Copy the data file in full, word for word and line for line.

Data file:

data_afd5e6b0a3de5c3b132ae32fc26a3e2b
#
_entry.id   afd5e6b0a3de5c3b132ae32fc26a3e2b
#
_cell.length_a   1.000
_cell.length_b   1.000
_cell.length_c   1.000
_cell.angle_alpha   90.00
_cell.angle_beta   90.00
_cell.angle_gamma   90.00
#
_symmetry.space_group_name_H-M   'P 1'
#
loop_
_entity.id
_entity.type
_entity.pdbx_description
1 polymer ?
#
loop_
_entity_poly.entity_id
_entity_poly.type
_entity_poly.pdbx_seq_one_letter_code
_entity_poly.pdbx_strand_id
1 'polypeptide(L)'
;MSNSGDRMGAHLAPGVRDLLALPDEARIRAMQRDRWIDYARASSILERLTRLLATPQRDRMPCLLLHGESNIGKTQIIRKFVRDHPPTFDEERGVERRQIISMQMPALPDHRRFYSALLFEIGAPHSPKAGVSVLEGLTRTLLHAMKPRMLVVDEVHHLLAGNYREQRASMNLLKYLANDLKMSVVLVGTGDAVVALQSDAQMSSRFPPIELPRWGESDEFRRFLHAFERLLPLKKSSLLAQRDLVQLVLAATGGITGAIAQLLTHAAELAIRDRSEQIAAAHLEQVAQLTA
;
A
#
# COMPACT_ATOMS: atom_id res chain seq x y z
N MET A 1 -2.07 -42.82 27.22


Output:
data_afd5e6b0a3de5c3b132ae32fc26a3e2b
#
_entry.id   afd5e6b0a3de5c3b132ae32fc26a3e2b
#
_cell.length_a   1.000
_cell.length_b   1.000
_cell.length_c   1.000
_cell.angle_alpha   90.00
_cell.angle_beta   90.00
_cell.angle_gamma   90.00
#
_symmetry.space_group_name_H-M   'P 1'
#
loop_
_entity.id
_entity.type
_entity.pdbx_description
1 polymer ?
#
loop_
_entity_poly.entity_id
_entity_poly.type
_entity_poly.pdbx_seq_one_letter_code
_entity_poly.pdbx_strand_id
1 'polypeptide(L)'
;MSNSGDRMGAHLAPGVRDLLALPDEARIRAMQRDRWIDYARASSILERLTRLLATPQRDRMPCLLLHGESNIGKTQIIRKFVRDHPPTFDEERGVERRQIISMQMPALPDHRRFYSALLFEIGAPHSPKAGVSVLEGLTRTLLHAMKPRMLVVDEVHHLLAGNYREQRASMNLLKYLANDLKMSVVLVGTGDAVVALQSDAQMSSRFPPIELPRWGESDEFRRFLHAFERLLPLKKSSLLAQRDLVQLVLAATGGITGAIAQLLTHAAELAIRDRSEQIAAAHLEQVAQLTA
;
A
#
# COMPACT_ATOMS: atom_id res chain seq x y z
N MET A 1 -2.07 -42.82 27.22